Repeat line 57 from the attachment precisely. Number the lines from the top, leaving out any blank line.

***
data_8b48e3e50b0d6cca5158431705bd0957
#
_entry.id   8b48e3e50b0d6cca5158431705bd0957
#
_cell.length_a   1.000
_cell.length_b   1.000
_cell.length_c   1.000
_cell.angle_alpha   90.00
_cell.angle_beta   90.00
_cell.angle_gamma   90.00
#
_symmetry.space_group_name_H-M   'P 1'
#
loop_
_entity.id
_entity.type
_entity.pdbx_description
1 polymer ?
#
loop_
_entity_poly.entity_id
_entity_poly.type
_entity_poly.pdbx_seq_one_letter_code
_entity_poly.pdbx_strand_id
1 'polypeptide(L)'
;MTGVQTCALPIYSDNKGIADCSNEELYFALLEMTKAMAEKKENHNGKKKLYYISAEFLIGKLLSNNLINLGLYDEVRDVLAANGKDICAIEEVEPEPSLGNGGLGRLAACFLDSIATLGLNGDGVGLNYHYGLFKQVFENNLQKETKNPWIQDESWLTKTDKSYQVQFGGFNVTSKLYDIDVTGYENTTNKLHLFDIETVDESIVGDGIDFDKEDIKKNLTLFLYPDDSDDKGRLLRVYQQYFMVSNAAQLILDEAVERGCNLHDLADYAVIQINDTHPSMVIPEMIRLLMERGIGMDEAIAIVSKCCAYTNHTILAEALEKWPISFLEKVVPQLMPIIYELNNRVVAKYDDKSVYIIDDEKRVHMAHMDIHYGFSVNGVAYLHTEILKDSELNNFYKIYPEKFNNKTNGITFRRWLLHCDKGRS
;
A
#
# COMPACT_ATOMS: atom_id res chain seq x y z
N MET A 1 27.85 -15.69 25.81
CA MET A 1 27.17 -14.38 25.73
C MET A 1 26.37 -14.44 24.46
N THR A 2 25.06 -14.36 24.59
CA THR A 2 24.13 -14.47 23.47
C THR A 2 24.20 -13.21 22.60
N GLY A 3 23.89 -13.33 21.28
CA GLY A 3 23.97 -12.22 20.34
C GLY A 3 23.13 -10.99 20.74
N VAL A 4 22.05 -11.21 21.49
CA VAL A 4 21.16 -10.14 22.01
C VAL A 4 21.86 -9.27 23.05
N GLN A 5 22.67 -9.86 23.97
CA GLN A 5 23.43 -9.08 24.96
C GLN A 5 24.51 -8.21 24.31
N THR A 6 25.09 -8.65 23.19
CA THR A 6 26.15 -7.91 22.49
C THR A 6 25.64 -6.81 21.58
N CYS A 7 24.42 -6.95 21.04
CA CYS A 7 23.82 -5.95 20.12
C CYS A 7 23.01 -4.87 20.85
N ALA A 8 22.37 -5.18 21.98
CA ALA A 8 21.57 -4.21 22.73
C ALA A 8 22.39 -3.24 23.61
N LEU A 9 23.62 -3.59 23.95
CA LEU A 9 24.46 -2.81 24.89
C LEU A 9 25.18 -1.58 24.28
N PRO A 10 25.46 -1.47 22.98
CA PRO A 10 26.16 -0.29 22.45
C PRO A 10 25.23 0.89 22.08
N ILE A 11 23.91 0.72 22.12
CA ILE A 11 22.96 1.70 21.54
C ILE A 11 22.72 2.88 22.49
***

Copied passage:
C LEU A 9 25.18 -1.58 24.28